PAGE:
Low-Income Geriatric Patients Fare Better With Integrated Care
According to a study released this week, low-income seniors fare much better when their health care involves an integrated approach that includes home-based and institutional services. The results of the two year study titled Geriatric Resources for Assessment and Care of Elders (GRACE), showed that community-dwelling low income patients who have integrated care experience improved quality of life and reduced utilization of acute care services. The study was conducted by Steven R. Counsell, M.D. of Indiana University and his colleagues and was reported in the December 12 issue of the Journal of the American Medical Association.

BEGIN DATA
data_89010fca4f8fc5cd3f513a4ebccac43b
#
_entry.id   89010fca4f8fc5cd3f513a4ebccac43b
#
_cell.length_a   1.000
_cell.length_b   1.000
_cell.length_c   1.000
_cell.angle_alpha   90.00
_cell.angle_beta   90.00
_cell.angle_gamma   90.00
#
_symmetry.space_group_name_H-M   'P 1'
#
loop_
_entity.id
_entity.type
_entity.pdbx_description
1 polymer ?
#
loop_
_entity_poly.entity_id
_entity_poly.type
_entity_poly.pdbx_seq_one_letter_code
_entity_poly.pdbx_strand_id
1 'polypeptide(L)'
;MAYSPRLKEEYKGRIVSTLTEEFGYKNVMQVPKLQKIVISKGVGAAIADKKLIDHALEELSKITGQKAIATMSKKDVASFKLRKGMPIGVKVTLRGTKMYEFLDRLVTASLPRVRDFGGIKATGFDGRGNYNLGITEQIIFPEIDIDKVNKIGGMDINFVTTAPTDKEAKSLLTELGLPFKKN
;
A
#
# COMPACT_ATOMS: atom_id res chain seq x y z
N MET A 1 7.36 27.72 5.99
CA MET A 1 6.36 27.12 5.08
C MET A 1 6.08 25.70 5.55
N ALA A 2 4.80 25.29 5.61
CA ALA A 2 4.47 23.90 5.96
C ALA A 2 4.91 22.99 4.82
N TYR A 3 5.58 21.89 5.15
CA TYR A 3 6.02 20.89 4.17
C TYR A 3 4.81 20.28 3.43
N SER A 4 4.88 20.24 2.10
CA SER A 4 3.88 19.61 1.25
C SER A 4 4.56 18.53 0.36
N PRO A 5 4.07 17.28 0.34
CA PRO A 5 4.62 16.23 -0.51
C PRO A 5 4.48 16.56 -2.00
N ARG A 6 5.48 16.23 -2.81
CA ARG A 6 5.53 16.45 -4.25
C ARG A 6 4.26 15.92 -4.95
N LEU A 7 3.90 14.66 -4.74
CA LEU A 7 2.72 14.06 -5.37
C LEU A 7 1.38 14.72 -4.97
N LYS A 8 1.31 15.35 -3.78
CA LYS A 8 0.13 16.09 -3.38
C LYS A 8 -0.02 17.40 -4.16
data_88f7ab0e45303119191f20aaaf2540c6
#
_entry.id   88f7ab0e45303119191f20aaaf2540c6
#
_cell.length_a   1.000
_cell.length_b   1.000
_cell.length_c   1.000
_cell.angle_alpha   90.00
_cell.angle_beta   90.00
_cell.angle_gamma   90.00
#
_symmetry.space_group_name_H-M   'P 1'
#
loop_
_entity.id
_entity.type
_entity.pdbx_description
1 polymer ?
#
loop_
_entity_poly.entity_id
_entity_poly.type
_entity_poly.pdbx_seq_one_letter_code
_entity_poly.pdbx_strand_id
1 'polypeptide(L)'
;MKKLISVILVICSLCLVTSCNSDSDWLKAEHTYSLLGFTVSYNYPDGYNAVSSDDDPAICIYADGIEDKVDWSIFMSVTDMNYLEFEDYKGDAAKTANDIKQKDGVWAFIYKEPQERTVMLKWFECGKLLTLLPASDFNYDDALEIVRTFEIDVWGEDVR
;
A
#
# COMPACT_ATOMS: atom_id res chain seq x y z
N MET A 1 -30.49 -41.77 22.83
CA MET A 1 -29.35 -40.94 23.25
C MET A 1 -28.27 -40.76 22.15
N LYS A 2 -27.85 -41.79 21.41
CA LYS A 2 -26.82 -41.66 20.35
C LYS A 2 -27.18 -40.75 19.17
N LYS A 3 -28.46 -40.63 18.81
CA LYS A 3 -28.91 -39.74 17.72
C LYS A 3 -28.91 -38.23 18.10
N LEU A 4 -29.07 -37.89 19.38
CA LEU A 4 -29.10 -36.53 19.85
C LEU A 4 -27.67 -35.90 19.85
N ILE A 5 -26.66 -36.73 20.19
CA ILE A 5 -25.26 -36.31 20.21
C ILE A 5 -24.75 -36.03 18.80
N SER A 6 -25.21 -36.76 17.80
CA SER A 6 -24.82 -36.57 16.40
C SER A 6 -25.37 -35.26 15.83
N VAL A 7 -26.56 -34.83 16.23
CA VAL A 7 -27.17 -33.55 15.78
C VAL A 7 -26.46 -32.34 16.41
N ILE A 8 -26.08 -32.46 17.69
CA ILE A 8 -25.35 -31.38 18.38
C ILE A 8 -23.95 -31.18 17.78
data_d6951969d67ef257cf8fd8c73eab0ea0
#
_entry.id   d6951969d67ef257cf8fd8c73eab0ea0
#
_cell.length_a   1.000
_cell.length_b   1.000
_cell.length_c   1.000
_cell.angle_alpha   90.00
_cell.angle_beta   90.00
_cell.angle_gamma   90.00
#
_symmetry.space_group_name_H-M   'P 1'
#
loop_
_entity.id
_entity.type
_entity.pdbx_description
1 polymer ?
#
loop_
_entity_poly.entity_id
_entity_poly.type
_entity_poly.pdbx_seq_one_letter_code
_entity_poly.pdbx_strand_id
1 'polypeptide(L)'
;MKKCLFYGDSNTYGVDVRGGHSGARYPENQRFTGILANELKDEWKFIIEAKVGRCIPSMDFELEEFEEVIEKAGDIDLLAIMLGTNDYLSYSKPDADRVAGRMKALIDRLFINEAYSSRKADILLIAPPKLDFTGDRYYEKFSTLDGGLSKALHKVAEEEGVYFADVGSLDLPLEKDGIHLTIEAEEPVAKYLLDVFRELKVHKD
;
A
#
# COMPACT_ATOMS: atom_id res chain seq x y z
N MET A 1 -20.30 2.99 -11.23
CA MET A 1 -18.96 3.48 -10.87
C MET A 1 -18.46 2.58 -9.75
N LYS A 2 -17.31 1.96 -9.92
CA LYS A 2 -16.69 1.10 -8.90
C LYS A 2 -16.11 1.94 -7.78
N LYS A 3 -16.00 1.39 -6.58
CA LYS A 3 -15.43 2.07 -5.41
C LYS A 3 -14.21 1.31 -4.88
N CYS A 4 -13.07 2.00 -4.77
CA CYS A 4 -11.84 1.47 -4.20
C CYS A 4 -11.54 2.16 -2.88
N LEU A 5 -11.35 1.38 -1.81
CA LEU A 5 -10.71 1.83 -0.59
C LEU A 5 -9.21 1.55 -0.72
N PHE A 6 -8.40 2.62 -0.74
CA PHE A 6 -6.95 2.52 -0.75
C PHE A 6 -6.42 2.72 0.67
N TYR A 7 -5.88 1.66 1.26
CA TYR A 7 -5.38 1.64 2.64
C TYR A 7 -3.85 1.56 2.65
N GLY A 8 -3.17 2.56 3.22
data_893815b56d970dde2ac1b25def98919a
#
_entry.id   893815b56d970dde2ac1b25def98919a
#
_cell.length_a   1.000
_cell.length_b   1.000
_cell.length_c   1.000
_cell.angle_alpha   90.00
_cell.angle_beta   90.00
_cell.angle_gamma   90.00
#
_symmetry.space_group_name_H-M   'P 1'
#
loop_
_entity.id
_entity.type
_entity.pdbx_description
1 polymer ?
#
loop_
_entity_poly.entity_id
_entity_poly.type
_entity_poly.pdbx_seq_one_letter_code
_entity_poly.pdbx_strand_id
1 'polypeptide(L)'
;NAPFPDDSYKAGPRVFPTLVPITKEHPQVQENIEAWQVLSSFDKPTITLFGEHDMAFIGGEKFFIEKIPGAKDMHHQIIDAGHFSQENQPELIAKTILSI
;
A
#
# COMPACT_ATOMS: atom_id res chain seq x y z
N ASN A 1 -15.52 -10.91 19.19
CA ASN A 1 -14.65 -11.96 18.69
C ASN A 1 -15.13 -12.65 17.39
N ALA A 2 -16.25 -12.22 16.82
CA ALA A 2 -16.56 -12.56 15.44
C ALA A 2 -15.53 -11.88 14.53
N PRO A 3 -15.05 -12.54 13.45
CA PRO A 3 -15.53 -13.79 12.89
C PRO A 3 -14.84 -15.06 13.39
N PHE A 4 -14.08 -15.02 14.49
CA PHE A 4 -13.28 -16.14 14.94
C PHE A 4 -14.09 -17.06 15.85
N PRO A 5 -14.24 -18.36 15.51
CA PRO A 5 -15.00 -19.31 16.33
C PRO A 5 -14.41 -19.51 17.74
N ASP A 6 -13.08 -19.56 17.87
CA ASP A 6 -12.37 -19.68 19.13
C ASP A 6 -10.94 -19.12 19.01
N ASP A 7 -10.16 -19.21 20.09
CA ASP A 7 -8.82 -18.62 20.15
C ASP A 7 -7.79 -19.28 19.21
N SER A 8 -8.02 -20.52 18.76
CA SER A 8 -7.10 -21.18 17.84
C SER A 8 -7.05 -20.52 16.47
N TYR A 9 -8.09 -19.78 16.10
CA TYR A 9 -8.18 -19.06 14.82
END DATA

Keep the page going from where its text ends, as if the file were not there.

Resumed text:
The GRACE intervention included in-home assessment and care management provided by a nurse practitioner and social worker team and extensive use of specific care protocols for common geriatric conditions. The study also used a Web-based care management tracking tool and integration with affiliated pharmacy, mental health, home health and inpatient geriatric care services.
The study found that the fee-for-service Medicare system does not reimburse costs for most of the services provided in the GRACE model. However, “Medicare managed care presents a financial vehicle under which the Grace intervention could be currently supported.”
The study pointed out that care should be personalized to meet each patient’s goals, values and resources and “physicians cannot do the job alone.” Team care, which has been a hallmark of geriatrics, is essential for providing high-quality care for patients of all ages who have chronic diseases. Further studies involving geriatric patients are currently being conducted.